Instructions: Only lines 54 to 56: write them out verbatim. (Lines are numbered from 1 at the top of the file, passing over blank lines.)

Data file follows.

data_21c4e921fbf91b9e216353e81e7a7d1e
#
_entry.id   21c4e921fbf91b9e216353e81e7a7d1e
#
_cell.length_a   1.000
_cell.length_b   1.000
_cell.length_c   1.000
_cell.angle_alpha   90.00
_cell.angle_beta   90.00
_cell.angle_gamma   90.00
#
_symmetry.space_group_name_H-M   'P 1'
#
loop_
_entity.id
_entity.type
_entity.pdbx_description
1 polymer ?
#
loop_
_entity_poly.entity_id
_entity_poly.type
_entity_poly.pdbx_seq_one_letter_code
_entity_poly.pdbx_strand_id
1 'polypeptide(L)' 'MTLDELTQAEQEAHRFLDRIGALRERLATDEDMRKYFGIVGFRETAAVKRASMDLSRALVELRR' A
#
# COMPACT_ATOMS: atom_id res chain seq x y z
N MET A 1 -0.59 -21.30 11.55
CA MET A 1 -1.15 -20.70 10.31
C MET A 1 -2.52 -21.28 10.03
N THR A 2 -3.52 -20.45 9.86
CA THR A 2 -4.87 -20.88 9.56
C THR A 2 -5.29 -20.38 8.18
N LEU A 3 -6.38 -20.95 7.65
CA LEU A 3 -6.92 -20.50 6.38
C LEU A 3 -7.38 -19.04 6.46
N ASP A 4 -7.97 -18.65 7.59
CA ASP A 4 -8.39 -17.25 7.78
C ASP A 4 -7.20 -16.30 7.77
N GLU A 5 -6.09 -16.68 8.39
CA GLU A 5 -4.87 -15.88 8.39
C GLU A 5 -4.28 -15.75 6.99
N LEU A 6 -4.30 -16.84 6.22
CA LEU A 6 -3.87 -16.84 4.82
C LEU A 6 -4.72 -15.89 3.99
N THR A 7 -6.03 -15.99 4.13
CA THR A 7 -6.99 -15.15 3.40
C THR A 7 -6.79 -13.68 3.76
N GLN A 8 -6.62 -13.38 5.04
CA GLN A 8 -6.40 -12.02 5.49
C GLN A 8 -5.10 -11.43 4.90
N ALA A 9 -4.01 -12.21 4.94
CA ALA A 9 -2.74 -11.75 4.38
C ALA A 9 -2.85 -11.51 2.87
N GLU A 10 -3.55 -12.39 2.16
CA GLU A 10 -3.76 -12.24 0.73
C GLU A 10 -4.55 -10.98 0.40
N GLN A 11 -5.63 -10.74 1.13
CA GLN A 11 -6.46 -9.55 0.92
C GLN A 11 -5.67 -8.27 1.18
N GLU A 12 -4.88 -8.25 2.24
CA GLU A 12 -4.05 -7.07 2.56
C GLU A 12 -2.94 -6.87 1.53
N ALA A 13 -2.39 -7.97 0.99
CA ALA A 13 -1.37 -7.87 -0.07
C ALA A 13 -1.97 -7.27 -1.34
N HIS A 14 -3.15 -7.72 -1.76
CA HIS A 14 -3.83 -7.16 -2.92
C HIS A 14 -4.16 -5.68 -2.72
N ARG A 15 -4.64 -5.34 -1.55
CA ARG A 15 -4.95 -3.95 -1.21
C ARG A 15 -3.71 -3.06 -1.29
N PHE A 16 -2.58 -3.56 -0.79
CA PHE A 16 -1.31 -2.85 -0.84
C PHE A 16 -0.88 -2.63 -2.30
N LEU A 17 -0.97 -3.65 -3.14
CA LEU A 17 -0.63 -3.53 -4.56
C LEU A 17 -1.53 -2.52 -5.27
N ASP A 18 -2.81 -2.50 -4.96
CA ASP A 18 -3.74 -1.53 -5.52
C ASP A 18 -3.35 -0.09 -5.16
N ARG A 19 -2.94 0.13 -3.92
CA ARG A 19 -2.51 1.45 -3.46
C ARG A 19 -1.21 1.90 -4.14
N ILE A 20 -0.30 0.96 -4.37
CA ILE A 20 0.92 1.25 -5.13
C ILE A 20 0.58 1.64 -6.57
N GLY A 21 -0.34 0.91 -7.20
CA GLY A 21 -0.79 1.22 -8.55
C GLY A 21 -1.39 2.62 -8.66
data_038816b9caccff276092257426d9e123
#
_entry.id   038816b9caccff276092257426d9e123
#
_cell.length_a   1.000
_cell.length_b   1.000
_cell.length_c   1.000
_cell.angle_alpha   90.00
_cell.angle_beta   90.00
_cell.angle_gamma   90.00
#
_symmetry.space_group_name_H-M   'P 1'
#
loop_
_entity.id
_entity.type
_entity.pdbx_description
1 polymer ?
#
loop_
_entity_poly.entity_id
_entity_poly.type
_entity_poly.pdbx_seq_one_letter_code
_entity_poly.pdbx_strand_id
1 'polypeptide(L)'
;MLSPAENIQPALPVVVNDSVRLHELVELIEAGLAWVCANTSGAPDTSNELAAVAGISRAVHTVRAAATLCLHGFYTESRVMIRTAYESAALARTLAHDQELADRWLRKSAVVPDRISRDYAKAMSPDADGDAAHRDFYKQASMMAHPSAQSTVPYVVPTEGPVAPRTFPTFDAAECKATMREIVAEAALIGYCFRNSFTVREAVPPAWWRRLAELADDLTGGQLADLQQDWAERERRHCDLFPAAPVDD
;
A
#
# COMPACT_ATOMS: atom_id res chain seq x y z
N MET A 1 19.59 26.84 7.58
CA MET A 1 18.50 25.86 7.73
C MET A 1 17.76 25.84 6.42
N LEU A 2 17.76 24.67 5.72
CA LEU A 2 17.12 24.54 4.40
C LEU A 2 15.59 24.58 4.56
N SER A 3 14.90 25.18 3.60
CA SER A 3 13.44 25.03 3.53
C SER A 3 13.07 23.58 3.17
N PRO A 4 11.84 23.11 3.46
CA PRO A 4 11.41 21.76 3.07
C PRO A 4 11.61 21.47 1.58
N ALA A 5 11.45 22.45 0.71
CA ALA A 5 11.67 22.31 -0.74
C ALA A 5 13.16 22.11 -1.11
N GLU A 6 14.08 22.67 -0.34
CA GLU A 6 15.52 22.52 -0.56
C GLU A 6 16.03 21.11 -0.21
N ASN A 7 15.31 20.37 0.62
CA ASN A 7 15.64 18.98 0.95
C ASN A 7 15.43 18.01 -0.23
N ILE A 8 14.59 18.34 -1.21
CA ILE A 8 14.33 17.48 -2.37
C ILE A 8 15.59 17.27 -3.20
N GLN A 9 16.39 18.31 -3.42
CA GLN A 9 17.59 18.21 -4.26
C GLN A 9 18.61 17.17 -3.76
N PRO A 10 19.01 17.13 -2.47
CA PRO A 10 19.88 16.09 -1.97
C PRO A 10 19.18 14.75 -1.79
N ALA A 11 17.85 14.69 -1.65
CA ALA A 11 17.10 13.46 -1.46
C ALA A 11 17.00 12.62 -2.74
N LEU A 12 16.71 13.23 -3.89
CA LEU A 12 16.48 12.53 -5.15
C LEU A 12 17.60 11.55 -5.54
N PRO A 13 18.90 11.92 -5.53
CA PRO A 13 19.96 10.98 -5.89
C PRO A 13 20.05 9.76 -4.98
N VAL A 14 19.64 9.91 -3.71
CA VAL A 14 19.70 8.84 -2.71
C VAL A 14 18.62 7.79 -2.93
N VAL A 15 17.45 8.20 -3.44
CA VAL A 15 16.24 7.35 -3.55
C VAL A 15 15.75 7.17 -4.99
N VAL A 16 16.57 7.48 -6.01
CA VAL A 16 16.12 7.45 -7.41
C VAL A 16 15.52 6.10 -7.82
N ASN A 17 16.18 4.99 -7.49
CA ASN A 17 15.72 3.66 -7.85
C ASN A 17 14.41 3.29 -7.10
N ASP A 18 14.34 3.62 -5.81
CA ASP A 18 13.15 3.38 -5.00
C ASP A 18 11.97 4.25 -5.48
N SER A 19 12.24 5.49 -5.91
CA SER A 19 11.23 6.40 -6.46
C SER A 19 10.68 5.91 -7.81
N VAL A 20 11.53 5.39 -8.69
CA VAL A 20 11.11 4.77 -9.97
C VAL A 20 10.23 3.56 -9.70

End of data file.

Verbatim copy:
C ALA A 9 -2.85 -11.51 2.87
N GLU A 10 -3.55 -12.39 2.16
CA GLU A 10 -3.76 -12.24 0.73